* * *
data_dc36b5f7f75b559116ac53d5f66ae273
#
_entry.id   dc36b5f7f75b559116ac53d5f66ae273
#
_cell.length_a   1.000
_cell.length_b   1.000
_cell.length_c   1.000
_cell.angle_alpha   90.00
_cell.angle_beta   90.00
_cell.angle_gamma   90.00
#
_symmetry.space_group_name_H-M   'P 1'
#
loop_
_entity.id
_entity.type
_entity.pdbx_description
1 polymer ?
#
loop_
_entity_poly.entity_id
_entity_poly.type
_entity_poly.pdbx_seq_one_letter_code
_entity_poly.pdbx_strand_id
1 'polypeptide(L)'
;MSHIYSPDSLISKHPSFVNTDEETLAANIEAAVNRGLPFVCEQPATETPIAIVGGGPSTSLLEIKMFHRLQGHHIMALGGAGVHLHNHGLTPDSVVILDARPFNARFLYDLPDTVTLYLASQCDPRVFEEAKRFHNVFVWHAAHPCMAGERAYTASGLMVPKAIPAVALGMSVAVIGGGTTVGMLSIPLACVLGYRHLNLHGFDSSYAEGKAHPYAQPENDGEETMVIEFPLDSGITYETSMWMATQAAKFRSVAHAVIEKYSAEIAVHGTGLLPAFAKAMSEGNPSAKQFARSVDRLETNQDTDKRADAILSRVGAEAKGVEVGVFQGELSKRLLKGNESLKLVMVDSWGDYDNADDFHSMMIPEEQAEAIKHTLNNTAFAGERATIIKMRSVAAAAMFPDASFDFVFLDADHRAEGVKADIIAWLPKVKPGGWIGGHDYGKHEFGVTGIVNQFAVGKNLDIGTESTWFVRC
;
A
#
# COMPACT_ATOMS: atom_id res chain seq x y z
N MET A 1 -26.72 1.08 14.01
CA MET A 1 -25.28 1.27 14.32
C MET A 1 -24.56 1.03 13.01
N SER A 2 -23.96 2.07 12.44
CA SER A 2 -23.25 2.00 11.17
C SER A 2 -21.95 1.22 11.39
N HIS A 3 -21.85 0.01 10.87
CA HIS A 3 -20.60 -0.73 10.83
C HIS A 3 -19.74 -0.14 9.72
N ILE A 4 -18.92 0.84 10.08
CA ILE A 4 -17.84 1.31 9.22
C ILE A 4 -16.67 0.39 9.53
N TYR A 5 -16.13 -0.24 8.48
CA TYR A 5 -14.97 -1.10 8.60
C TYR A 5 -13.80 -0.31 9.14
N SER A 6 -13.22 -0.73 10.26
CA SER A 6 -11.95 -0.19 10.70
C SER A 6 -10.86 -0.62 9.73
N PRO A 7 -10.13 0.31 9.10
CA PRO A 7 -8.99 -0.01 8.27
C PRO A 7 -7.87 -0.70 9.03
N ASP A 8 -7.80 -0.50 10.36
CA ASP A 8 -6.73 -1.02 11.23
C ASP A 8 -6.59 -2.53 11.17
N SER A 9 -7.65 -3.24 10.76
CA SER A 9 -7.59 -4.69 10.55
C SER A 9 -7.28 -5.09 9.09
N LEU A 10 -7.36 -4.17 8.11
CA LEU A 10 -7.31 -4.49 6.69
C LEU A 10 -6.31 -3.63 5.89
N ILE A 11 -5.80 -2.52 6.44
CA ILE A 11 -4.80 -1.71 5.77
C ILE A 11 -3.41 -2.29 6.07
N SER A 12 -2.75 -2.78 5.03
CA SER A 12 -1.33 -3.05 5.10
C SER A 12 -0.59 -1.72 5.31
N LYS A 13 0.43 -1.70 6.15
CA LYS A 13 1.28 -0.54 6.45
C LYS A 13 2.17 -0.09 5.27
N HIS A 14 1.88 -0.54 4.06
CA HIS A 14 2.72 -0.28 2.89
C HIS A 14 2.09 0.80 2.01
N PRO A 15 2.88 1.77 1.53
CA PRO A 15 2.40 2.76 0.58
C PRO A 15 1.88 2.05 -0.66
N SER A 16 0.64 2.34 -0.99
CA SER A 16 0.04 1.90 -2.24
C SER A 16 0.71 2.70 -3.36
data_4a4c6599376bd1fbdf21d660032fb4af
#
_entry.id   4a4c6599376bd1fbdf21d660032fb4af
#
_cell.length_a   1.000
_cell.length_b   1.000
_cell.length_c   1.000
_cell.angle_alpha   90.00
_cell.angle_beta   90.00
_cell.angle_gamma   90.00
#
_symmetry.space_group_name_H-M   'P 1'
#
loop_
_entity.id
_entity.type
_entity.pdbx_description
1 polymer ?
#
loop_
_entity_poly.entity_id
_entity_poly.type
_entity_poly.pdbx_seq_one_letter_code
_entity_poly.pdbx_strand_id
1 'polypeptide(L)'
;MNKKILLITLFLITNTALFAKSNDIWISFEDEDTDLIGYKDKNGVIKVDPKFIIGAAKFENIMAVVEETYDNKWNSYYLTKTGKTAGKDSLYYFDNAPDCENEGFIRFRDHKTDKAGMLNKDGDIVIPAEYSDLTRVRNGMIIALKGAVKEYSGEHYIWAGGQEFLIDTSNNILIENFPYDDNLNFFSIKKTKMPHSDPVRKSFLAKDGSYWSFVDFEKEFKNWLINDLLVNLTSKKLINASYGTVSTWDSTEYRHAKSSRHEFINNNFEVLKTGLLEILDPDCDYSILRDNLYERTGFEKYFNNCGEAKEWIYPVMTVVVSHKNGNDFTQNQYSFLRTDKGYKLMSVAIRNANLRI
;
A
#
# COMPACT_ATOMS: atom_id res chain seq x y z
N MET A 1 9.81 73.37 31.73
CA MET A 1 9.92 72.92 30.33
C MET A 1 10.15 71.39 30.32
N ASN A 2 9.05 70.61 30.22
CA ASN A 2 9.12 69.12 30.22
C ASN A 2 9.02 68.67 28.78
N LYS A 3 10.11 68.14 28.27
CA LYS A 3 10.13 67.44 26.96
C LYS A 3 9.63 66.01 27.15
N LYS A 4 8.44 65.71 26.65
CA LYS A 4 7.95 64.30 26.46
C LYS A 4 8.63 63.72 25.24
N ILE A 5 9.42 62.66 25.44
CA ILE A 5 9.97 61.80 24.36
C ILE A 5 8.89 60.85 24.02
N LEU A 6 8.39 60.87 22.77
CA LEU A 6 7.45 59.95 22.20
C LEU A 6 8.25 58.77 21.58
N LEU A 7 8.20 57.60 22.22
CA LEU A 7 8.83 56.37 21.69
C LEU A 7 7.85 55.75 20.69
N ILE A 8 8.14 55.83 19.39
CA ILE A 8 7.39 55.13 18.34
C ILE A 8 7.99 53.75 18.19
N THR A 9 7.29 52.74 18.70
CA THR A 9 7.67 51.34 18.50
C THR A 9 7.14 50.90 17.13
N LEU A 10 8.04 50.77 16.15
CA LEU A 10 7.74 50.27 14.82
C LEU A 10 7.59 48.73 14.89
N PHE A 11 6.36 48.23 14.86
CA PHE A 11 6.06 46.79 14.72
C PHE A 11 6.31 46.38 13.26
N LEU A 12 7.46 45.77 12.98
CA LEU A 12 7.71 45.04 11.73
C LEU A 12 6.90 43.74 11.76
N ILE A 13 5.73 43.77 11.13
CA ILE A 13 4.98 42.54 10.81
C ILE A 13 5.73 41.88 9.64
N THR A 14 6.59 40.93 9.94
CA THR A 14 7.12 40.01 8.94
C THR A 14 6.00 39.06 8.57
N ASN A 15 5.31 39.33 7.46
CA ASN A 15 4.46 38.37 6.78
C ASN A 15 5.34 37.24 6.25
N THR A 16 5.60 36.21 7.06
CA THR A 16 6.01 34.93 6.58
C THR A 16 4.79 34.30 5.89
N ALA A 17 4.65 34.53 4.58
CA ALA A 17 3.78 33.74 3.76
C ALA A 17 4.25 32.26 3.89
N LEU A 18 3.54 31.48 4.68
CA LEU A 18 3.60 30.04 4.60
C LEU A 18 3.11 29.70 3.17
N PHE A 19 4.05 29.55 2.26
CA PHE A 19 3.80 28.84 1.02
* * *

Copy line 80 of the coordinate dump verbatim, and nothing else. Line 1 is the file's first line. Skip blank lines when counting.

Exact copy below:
#